5 min

On the ‘Tox

My lines disappear, my friends turn green

Credit: Jan Becker

That Mother Nature is a bitch.

Was it not bad enough she riddled my face with cystic acne beginning when I was 13, a curse that only made its final departure from my life just about 10 minutes ago? Did she have to follow that so immediately with lines? Lines tracking across my forehead like I’ve spent a lifetime profoundly puzzled, laugh lines so deep I could lose food in them?

Yes, I’m turning 36 this summer, so one could argue it’s nearing line-time, but… hello? When the fuck do I get to have some decent goddamn skin?

I’ve decided to fight back, and I’m fighting to win. I’ve recently had the ‘Tox, as I’ve been announcing to friends. Botox, that is, with a side order of an injectable filler and a few rounds of fancy medi-facials to refresh and renew. I’ll look about five when all is said and done.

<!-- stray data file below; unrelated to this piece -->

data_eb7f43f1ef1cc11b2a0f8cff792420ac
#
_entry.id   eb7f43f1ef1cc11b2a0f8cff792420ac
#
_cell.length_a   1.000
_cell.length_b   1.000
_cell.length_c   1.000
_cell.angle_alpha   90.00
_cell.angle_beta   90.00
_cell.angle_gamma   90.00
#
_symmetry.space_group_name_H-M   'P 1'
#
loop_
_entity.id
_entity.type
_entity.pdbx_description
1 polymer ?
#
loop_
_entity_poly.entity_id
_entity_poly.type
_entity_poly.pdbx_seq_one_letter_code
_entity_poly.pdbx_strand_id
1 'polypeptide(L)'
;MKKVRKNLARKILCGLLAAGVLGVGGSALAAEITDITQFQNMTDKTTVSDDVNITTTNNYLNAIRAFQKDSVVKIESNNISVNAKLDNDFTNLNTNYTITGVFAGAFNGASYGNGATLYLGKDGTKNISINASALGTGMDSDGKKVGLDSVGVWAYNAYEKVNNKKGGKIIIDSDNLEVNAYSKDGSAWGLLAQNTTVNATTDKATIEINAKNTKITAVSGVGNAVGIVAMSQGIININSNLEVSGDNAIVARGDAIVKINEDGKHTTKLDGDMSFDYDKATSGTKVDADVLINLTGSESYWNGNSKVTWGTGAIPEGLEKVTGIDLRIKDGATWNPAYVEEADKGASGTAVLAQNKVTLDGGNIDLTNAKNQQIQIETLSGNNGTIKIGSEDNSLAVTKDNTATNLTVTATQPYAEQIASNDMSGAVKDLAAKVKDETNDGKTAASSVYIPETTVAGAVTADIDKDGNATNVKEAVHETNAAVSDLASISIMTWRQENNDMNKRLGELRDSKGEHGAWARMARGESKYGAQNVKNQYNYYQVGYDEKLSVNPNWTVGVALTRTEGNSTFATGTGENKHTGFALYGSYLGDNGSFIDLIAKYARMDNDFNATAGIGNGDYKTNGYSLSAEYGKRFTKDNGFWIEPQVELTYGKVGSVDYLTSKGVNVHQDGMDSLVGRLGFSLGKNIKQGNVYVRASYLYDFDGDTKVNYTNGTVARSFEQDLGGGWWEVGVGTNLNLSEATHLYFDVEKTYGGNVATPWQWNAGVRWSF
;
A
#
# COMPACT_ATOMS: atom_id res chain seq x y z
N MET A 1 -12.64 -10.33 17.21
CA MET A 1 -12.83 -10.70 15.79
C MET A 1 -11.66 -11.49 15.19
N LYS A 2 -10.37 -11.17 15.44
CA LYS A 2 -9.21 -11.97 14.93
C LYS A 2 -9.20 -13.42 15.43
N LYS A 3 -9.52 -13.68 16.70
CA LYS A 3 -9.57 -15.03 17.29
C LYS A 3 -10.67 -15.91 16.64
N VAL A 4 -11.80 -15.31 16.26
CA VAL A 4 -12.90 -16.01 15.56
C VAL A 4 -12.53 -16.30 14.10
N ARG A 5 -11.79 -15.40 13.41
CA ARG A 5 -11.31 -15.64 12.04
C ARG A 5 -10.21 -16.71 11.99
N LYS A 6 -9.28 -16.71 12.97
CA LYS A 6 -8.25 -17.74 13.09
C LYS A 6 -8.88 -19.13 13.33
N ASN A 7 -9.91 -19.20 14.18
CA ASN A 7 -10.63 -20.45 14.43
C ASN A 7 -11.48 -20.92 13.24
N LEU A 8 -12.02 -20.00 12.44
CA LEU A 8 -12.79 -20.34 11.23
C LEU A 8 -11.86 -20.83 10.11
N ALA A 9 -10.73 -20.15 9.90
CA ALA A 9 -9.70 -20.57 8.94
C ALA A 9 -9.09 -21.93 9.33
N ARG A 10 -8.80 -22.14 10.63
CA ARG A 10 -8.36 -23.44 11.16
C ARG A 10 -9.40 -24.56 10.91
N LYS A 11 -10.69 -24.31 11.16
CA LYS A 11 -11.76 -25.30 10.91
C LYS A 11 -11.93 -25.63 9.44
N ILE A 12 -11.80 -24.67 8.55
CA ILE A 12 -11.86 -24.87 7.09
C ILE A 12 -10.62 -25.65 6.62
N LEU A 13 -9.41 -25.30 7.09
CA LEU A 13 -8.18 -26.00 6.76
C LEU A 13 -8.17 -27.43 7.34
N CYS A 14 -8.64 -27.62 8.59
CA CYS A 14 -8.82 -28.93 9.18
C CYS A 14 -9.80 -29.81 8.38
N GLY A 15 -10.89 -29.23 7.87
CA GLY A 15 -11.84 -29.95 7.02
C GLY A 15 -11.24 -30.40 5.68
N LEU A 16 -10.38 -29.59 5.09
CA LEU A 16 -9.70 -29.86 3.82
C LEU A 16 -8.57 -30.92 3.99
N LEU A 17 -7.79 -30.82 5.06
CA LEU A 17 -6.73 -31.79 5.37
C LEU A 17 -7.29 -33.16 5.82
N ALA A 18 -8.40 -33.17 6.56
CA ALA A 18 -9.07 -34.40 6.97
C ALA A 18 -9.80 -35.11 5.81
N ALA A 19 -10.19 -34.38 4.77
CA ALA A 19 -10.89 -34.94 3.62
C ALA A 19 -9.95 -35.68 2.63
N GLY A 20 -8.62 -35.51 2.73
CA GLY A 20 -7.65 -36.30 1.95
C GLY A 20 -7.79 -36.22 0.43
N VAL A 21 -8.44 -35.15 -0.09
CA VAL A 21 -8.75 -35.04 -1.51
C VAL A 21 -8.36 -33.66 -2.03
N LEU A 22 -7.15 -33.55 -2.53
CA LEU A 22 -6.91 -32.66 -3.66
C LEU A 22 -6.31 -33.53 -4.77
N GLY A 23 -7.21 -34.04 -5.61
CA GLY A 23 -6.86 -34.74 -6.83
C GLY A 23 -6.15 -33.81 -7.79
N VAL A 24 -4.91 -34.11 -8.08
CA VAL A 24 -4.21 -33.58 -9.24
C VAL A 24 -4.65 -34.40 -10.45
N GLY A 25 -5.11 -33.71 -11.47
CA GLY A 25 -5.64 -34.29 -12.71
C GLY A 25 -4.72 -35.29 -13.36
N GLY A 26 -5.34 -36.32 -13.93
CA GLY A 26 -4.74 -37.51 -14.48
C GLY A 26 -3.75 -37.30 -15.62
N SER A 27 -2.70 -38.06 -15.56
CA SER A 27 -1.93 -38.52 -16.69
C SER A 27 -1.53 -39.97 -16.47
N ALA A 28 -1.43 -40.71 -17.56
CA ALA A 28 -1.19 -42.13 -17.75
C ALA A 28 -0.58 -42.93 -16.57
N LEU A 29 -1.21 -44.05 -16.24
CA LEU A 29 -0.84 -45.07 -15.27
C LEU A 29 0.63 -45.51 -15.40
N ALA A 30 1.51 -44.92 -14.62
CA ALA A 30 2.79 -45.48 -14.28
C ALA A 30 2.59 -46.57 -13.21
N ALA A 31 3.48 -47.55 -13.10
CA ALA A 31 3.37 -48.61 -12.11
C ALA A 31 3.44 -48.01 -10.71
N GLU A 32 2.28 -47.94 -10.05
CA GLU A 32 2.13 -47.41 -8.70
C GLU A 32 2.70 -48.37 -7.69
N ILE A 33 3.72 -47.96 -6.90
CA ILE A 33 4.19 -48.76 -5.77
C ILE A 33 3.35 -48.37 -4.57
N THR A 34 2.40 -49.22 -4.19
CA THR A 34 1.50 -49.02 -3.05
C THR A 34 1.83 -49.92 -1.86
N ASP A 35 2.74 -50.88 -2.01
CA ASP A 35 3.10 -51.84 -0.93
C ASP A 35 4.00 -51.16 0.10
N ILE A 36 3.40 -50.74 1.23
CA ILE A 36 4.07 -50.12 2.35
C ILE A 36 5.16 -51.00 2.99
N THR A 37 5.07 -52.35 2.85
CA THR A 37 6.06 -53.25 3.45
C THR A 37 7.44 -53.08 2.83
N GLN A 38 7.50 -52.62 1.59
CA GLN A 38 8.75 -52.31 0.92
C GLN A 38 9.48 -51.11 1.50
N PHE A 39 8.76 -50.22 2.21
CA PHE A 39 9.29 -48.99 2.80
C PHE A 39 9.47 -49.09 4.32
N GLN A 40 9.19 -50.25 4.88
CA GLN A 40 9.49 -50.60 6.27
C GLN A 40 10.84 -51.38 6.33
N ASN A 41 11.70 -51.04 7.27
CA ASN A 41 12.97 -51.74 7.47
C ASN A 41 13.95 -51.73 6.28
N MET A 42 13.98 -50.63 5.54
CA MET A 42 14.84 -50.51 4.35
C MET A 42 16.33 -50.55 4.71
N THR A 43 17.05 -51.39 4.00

“Vanity, thy name is Shaun,” my own mother used to say, and while mothers in glass houses shouldn’t throw stones, I do think chère mère would find it more than a little amusing that the Carly Simon classic “You’re So Vain” wafted from speakers in Yorkville’s SpaMedica as Dr Stephen Mulholland injected 20 needles into my face.

When the plastic surgeon to the stars was through, I was bruised, swollen and artfully bloodied, like I’d fought the kind of fight this gay boy has never in his life fought.